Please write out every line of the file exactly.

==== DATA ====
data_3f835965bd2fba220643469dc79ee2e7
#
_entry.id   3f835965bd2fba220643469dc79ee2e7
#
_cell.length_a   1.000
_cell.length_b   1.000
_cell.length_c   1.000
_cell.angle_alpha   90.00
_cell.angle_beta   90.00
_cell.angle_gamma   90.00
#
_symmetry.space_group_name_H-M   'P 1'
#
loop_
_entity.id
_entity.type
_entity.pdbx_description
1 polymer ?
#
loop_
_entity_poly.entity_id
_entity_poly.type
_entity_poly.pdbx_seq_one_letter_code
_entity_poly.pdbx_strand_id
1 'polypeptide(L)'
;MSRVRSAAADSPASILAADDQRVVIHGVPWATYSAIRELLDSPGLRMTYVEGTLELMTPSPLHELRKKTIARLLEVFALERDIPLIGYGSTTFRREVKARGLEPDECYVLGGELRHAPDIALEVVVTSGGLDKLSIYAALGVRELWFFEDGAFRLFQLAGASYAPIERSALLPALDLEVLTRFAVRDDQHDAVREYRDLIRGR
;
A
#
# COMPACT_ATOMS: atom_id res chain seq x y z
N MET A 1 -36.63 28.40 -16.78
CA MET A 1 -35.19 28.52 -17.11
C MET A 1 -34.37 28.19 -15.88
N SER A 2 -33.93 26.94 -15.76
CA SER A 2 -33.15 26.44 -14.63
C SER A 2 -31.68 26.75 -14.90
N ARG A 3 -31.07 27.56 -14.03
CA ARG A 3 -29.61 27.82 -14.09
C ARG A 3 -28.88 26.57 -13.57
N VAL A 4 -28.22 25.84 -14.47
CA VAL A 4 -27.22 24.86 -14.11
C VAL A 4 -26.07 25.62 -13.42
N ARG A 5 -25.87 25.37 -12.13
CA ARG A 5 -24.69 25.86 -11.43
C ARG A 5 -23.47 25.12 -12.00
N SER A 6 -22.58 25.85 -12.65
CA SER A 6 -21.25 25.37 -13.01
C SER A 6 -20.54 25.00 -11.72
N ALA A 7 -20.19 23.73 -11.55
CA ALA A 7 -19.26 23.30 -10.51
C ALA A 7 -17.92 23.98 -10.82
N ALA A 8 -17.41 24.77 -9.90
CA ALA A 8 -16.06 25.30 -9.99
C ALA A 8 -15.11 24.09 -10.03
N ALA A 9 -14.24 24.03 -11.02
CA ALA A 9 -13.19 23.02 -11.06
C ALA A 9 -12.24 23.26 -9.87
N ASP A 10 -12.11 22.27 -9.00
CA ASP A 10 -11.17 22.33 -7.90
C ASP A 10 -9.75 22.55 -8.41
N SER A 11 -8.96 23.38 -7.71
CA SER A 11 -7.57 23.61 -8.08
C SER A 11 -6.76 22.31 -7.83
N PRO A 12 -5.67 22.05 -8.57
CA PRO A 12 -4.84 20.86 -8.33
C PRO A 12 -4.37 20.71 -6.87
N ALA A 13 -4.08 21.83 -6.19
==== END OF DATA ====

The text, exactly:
data_3f835965bd2fba220643469dc79ee2e7
#
_entry.id   3f835965bd2fba220643469dc79ee2e7
#
_cell.length_a   1.000
_cell.length_b   1.000
_cell.length_c   1.000
_cell.angle_alpha   90.00
_cell.angle_beta   90.00
_cell.angle_gamma   90.00
#
_symmetry.space_group_name_H-M   'P 1'
#
loop_
_entity.id
_entity.type
_entity.pdbx_description
1 polymer ?
#
loop_
_entity_poly.entity_id
_entity_poly.type
_entity_poly.pdbx_seq_one_letter_code
_entity_poly.pdbx_strand_id
1 'polypeptide(L)'
;MSRVRSAAADSPASILAADDQRVVIHGVPWATYSAIRELLDSPGLRMTYVEGTLELMTPSPLHELRKKTIARLLEVFALERDIPLIGYGSTTFRREVKARGLEPDECYVLGGELRHAPDIALEVVVTSGGLDKLSIYAALGVRELWFFEDGAFRLFQLAGASYAPIERSALLPALDLEVLTRFAVRDDQHDAVREYRDLIRGR
;
A
#
# COMPACT_ATOMS: atom_id res chain seq x y z
N MET A 1 -36.63 28.40 -16.78
CA MET A 1 -35.19 28.52 -17.11
C MET A 1 -34.37 28.19 -15.88
N SER A 2 -33.93 26.94 -15.76
CA SER A 2 -33.15 26.44 -14.63
C SER A 2 -31.68 26.75 -14.90
N ARG A 3 -31.07 27.56 -14.03
CA ARG A 3 -29.61 27.82 -14.09
C ARG A 3 -28.88 26.57 -13.57
N VAL A 4 -28.22 25.84 -14.47
CA VAL A 4 -27.22 24.86 -14.11
C VAL A 4 -26.07 25.62 -13.42
N ARG A 5 -25.87 25.37 -12.13
CA ARG A 5 -24.69 25.86 -11.43
C ARG A 5 -23.47 25.12 -12.00
N SER A 6 -22.58 25.85 -12.65
CA SER A 6 -21.25 25.37 -13.01
C SER A 6 -20.54 25.00 -11.72
N ALA A 7 -20.19 23.73 -11.55
CA ALA A 7 -19.26 23.30 -10.51
C ALA A 7 -17.92 23.98 -10.82
N ALA A 8 -17.41 24.77 -9.90
CA ALA A 8 -16.06 25.30 -9.99
C ALA A 8 -15.11 24.09 -10.03
N ALA A 9 -14.24 24.03 -11.02
CA ALA A 9 -13.19 23.02 -11.06
C ALA A 9 -12.24 23.26 -9.87
N ASP A 10 -12.11 22.27 -9.00
CA ASP A 10 -11.17 22.33 -7.90
C ASP A 10 -9.75 22.55 -8.41
N SER A 11 -8.96 23.38 -7.71
CA SER A 11 -7.57 23.61 -8.08
C SER A 11 -6.76 22.31 -7.83
N PRO A 12 -5.67 22.05 -8.57
CA PRO A 12 -4.84 20.86 -8.33
C PRO A 12 -4.37 20.71 -6.87
N ALA A 13 -4.08 21.83 -6.19